Want to Know if You’re at Risk of Alzheimer’s Disease? Take This odd one out Puzzle Test Now!

By Krisana Estaura, | April 12, 2017

Which Greeble is different? (Michael J. Tarr, Center for the Neural Basis of Cognition and Department of Psychology, Carnegie Mellon University)

Which Greeble is different? (Michael J. Tarr, Center for the Neural Basis of Cognition and Department of Psychology, Carnegie Mellon University)

Scientists have designed little purple characters in an odd one out puzzle game called Greebles to help in the early detection of Alzheimer's disease. 

According to researchers from the University of Louisville, those who are at risk genetically of developing the disease may have difficulty in distinguishing a subtle difference in one of the images.

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The study was published in the Journal of Alzheimer's Disease last week.

Alzheimer's Disease is a progressive neuro-generative disease characterized by declining memory, cognition, and behavior. It affects 5.5 million individuals in the United States and accounts for  60 to 80 percent of dementia cases.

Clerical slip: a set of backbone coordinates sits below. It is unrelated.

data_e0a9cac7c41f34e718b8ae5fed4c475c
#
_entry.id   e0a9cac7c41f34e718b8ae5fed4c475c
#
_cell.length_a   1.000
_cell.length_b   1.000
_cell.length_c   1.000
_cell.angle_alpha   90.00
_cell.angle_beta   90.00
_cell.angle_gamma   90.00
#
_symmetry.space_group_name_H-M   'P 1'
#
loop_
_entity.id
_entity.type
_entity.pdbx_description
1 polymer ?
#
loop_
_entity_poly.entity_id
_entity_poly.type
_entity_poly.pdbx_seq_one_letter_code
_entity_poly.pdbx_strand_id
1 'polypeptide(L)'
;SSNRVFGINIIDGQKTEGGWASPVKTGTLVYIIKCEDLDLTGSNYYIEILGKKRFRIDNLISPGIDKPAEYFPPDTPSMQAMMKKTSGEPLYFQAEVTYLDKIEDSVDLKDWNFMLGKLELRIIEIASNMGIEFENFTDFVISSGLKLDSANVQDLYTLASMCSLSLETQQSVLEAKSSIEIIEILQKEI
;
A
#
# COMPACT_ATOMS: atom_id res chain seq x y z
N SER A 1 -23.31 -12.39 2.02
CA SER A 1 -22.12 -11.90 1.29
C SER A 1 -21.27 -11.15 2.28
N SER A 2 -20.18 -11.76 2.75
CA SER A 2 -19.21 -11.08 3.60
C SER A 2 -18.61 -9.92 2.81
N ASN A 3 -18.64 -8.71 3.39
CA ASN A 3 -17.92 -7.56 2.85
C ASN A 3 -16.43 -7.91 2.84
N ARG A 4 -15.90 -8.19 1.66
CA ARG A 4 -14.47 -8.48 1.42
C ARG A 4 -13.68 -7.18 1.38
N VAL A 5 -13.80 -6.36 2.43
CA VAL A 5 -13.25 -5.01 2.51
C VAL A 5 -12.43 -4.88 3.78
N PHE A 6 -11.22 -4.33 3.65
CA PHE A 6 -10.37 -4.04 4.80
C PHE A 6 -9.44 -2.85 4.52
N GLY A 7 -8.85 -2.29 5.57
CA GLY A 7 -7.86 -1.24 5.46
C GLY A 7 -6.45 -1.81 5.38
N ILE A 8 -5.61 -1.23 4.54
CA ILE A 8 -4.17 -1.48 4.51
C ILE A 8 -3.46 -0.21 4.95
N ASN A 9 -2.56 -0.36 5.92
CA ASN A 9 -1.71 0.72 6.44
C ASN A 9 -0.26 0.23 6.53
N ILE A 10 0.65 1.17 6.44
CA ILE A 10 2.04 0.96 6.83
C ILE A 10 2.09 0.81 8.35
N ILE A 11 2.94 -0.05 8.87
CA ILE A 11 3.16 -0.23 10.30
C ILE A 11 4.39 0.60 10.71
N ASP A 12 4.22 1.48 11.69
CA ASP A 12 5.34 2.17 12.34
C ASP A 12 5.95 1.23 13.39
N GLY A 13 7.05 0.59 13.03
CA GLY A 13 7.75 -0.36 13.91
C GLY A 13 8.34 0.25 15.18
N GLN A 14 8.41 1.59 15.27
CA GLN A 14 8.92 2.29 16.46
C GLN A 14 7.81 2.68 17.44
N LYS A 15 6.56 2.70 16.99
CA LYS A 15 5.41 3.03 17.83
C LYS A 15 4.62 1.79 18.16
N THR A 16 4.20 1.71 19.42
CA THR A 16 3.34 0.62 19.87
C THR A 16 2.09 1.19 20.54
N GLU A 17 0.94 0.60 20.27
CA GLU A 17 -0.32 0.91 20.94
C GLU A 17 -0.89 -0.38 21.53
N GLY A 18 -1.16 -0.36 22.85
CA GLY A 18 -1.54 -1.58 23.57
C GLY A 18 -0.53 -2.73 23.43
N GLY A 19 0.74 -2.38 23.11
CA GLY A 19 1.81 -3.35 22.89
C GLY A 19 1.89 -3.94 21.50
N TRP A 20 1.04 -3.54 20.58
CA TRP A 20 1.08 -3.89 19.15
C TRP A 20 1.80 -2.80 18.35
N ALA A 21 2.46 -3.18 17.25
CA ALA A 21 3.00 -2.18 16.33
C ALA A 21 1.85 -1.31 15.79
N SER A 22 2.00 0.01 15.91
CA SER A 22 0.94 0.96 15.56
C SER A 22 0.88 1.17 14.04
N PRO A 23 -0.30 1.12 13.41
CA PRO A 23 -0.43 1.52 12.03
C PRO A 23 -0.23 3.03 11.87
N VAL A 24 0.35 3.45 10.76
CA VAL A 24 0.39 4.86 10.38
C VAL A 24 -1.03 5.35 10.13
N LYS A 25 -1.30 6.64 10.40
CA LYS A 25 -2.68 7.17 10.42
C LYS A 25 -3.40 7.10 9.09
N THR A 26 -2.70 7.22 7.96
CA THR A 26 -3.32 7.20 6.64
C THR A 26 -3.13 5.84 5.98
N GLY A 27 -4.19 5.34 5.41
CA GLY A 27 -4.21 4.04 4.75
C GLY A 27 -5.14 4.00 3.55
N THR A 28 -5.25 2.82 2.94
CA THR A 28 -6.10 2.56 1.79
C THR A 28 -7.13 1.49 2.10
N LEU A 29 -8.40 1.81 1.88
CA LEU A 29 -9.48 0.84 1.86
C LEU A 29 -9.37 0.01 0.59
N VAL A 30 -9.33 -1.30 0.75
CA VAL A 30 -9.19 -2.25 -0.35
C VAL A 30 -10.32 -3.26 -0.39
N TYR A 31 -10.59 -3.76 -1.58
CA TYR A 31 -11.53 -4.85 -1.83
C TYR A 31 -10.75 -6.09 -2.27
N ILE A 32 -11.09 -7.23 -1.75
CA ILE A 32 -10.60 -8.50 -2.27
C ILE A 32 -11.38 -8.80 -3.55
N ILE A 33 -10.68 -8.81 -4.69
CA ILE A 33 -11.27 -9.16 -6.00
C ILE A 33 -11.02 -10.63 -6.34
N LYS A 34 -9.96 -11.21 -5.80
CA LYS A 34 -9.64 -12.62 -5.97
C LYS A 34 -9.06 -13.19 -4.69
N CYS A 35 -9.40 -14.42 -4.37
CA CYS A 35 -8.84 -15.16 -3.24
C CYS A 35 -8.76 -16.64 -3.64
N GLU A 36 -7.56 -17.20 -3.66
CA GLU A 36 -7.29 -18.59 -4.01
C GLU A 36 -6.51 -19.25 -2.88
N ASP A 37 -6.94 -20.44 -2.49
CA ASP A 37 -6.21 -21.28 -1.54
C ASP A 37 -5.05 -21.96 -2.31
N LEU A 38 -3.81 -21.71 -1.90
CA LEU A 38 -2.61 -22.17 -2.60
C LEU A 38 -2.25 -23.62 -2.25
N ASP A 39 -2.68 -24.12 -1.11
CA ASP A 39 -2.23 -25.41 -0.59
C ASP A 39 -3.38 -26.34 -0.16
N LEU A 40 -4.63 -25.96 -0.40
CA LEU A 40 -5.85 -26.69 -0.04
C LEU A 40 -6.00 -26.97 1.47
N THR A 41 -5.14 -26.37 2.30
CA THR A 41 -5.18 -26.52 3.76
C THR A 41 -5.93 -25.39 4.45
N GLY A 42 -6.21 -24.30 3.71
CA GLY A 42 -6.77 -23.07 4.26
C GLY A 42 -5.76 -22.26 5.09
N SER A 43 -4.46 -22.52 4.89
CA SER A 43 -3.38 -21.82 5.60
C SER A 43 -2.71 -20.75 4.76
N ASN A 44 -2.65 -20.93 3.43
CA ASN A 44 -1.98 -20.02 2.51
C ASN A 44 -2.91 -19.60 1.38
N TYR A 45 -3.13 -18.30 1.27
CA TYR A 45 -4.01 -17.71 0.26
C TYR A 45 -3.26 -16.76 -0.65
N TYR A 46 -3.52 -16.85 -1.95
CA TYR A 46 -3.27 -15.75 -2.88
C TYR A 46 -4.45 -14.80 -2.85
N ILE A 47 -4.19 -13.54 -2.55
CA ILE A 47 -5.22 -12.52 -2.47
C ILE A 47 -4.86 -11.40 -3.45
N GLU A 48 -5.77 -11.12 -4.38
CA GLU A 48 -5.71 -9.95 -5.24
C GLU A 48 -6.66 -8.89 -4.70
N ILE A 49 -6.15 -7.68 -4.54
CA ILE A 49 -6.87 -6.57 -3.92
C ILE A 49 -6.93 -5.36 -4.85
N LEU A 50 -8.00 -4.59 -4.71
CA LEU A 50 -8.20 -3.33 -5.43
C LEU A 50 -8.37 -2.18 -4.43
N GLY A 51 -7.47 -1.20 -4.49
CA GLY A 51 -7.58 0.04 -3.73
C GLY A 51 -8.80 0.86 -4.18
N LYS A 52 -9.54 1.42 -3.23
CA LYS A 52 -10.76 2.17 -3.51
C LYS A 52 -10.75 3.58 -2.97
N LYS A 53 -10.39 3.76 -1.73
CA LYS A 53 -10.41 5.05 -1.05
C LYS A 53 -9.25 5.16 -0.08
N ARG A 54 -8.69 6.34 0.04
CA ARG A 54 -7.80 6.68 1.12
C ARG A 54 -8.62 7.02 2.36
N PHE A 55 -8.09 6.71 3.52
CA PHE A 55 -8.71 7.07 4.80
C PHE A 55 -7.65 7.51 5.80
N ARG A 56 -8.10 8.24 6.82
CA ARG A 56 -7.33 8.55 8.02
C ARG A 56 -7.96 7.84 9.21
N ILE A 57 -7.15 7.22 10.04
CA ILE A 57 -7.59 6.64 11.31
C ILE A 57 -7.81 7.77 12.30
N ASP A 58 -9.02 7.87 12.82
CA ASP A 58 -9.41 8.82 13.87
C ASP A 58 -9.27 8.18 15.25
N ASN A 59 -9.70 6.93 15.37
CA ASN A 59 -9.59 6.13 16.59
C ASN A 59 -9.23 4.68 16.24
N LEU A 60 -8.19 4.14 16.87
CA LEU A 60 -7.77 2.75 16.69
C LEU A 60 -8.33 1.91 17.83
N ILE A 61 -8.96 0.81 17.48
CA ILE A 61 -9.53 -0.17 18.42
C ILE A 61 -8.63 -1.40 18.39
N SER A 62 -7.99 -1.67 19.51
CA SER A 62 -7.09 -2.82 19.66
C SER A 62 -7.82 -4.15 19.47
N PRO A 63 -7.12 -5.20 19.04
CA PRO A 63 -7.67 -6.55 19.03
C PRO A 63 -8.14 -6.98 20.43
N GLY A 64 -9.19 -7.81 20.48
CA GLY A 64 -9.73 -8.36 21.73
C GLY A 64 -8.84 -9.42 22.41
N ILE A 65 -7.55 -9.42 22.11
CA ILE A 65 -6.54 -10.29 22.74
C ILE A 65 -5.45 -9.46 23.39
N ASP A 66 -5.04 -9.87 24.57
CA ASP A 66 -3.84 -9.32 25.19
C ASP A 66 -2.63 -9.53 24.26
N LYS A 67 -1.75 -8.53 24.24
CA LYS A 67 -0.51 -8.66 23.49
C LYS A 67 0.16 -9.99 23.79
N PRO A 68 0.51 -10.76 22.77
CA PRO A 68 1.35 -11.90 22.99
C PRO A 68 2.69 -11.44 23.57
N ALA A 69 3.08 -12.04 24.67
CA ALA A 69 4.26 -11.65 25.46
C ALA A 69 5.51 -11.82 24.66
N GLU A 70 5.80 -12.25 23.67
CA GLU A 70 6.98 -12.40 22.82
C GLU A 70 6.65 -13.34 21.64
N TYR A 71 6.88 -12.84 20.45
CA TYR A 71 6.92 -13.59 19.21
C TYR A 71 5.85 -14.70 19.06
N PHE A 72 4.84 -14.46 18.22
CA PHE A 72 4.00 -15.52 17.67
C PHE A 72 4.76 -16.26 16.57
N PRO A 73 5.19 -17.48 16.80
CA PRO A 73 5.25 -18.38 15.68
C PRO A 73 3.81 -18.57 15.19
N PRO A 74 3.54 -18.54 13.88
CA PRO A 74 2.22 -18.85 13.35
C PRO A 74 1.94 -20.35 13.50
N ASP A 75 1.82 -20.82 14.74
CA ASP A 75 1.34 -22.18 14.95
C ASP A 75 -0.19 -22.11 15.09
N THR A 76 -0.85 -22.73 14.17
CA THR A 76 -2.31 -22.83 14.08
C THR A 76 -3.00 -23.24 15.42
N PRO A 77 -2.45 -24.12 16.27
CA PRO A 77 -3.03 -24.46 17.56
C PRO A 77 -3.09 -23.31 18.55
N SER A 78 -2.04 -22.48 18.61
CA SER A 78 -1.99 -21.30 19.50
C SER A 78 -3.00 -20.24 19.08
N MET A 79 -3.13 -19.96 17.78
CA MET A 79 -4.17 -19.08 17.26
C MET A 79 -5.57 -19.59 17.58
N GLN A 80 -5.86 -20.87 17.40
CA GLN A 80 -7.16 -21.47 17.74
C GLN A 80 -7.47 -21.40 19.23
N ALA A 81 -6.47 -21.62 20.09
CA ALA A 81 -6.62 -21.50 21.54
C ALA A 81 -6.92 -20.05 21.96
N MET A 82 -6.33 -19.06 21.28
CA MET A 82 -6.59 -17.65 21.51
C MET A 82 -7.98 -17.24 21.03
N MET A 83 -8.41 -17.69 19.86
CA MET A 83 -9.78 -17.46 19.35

According to the researchers, early detection of the disease may allow researchers to develop treatments of the disease. Greebles, they said, can provide an affordable and effective way to spot individuals in the early stages of the disease.

"Right now, by the time we can detect the disease, it would be very difficult to restore function because so much damage has been done to the brain," said Emily Mason, the lead author of the study. "We want to be able to look at really early, really subtle changes that are going on in the brain. One way we can do that is with cognitive testing that is directed at a very specific area of the brain."

The Daily Mail reported that one of the authors, Dr. Brandon Ally, said that Greebles could also be used as a tool to follow individuals over time.

"We are not proposing that the identification of novel objects such as Greebles is a definitive marker of the disease. But when paired with some of the novel biomarkers and a solid clinical history, it may improve our diagnostic acumen in early high-risk individuals," he said.

Greebles were invented by Yale University psychologist Robert Abelson and is now often used in mental rotation task experiments.

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